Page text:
International Tracing Service

Berlin Agreements

The International Tracing Service is legally based on the Berlin agreements from December 9th, 2011. The agreements in their original wording can be downloaded from the website of the German Federal Foreign Office These agreements replace the Bonn agreement on the ITS from 1955 and the amendment from 2006 which were in place until December 31, 2012.

On June 6, 1955, the governments of Belgium, France, the Federal Republic of Germany, Greece, Israel, Italy, Luxembourg, the Netherlands, the United Kingdom and the USA signed an agreement to set up an International Commission to supervise the ITS. The Federal Republic of Germany undertook financial responsibility for the ITS.

The International Commission, now consisting of eleven member states, monitors the activities of the ITS. On foundation the ITS was given the humanitarian tasks of providing information about the fate of those persecuted by the Nazi regime and reuniting families torn apart by the war.

On May 16, 2006, the Commission decided to amend the Bonn Agreements to make the information stored in the archives also available for research purposes. The ratification process has been completed on November 28, 2007. Digital copies of the database are accessible in individual member states.

The International Committee of the Red Cross (ICRC) held on behalf of the International Commission the managment of the institution from 1955 until 2012. The German Federal Archives have become an institutional partner of the ITS in January 2013. Subject to an unanimous approval, the International Commission appoints the Director of the ITS for a period of five years.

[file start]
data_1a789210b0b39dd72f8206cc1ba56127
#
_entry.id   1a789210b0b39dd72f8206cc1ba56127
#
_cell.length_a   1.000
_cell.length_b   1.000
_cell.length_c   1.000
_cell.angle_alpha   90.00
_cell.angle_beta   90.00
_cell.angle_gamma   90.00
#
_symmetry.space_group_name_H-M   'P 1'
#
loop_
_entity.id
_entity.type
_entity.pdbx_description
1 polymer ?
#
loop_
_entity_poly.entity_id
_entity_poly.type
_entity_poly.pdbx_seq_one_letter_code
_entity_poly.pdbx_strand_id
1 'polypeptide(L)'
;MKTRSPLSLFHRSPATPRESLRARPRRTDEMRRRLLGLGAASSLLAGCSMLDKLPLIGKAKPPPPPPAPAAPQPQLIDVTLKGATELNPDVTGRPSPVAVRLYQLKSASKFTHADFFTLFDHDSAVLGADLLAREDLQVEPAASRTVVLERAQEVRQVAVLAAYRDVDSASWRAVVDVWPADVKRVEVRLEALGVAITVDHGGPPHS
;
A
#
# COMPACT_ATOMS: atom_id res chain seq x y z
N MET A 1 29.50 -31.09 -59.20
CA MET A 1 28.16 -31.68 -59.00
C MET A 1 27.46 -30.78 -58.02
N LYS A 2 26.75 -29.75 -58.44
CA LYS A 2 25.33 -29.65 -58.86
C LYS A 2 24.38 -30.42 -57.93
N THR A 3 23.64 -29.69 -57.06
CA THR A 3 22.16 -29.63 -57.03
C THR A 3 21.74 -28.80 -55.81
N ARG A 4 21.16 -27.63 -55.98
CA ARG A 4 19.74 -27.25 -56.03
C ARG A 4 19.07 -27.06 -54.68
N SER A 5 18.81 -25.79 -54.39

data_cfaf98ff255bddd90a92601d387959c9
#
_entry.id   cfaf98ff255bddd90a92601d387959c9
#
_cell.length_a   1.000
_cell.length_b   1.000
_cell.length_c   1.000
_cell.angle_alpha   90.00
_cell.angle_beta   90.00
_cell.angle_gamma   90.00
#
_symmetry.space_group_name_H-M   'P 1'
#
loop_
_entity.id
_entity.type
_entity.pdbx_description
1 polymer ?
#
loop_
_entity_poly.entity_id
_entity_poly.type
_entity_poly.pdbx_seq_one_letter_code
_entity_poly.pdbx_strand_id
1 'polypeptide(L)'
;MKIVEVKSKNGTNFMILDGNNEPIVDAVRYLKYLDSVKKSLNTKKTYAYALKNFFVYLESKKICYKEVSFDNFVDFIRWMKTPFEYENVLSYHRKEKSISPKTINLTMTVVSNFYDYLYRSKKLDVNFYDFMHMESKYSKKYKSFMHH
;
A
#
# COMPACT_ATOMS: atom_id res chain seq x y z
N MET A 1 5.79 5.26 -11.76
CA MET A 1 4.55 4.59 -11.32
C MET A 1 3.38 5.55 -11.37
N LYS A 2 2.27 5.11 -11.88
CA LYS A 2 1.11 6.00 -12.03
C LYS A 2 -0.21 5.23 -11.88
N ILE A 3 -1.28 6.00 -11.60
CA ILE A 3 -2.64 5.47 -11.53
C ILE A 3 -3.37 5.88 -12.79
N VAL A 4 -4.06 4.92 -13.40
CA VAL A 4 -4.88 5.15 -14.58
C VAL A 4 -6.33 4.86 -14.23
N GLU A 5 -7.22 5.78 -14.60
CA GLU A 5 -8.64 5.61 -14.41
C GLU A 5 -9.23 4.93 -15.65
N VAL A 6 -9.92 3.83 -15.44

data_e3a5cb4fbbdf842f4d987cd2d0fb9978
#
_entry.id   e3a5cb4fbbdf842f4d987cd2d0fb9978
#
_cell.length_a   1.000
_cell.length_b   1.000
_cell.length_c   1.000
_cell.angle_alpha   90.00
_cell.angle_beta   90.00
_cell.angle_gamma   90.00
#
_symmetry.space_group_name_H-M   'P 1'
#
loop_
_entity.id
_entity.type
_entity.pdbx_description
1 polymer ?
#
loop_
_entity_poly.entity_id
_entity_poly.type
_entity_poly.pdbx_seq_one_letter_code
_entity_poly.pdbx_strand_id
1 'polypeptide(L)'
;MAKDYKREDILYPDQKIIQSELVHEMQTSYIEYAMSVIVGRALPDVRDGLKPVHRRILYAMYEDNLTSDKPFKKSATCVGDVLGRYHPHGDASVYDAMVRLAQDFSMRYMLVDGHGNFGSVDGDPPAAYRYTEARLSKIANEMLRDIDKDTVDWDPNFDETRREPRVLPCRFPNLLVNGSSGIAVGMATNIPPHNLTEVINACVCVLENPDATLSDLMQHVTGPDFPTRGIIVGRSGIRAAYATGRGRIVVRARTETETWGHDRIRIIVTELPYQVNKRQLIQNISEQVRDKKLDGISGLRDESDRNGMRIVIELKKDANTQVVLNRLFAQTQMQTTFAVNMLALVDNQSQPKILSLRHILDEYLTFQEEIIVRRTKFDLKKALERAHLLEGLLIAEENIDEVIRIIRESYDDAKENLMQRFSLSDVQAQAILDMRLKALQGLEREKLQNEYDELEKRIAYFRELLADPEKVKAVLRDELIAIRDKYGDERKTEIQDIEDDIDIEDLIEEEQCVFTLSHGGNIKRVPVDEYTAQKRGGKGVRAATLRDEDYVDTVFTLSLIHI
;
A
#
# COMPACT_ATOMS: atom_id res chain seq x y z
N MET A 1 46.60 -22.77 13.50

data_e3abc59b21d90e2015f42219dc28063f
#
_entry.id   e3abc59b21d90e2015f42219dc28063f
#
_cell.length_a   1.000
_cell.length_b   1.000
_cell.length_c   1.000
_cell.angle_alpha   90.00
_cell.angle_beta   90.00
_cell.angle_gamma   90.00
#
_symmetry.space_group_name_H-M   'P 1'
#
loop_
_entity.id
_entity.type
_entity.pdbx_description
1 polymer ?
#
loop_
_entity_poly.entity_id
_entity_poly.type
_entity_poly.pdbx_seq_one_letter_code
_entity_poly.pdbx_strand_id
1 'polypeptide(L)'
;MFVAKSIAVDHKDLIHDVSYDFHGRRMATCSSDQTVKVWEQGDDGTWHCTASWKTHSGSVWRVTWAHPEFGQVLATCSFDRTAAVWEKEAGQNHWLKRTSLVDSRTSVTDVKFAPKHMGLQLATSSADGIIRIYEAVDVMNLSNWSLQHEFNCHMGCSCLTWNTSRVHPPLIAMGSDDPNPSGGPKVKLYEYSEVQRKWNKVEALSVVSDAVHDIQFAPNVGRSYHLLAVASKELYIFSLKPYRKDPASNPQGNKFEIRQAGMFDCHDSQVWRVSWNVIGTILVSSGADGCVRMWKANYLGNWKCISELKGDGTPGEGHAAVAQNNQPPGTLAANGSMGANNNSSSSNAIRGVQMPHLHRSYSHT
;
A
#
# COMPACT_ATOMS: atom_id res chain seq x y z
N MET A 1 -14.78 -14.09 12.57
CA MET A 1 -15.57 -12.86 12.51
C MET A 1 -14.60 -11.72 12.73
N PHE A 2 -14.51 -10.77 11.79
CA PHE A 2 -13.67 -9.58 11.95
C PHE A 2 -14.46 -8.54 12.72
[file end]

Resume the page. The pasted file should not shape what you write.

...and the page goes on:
» Legal texts are available for download here.

The International Commission acts as the supreme governing body of the International Tracing Service ITS) and supervises the guidelines for the work of the International Tracing Service since 1955. The Commission is made up of government representatives from eleven member states.


ITS Funding

The Federal Republic of Germany committed itself to providing funds for the continuation of the work of the ITS. This was confirmed following German reunification and the annulment of the so-called “Deutschlandvertrag”.

In September 1990, the Foreign Ministry secretary of state wrote a note declaring that Section 7 of Article 1 of the agreement, governing questions arising from war and occupation, remains valid:

The Federal Republic of Germany undertakes to ensure that the work currently carried out by the International Tracing Service will continue.

The International Tracing Service’s regular budget is, according to the Berlin Agreement from December 9th, 2012 and on the basis of an annual budget estimate, approved by the International Commission and transmitted to the Government of the Federal Republic of Germany and financed by a contribution from the budget of the Federal Republic of Germany. The financial responsibility for the ITS has been assumed by the Federal Government Commissioner for Culture and the Media.

The Federal Court of Audit of the Federal Republic of Germany may, in coordination with the Director of the ITS, audit the accounts of the institution and examine the performance, regularity and compliance of its financial management.

In addition to the funding by the Federal Government, the ITS can receive voluntary contributions from public as well as private sources to fulfil its objectives and tasks. The ITS informs the International Commission about these contributions and their sources.


The ITS budget is part of the federal budget. Its commitment to transparency also applies to finances. The following is an overview of the 2013 budget:

  • Personnel costs: € 11,483,000
  • Running costs and materials: € 1,513,000
  • Information technology: € 593,000
  • Other investments: € 790,000

Total: € 14,379,000


Budget Estimate 2014

  • Personnel costs: € 11,965,000
  • Running costs and materials: € 1,308,000
  • Information technology: € 496,000
  • Other investments: € 124,000

Total: € 13,893,000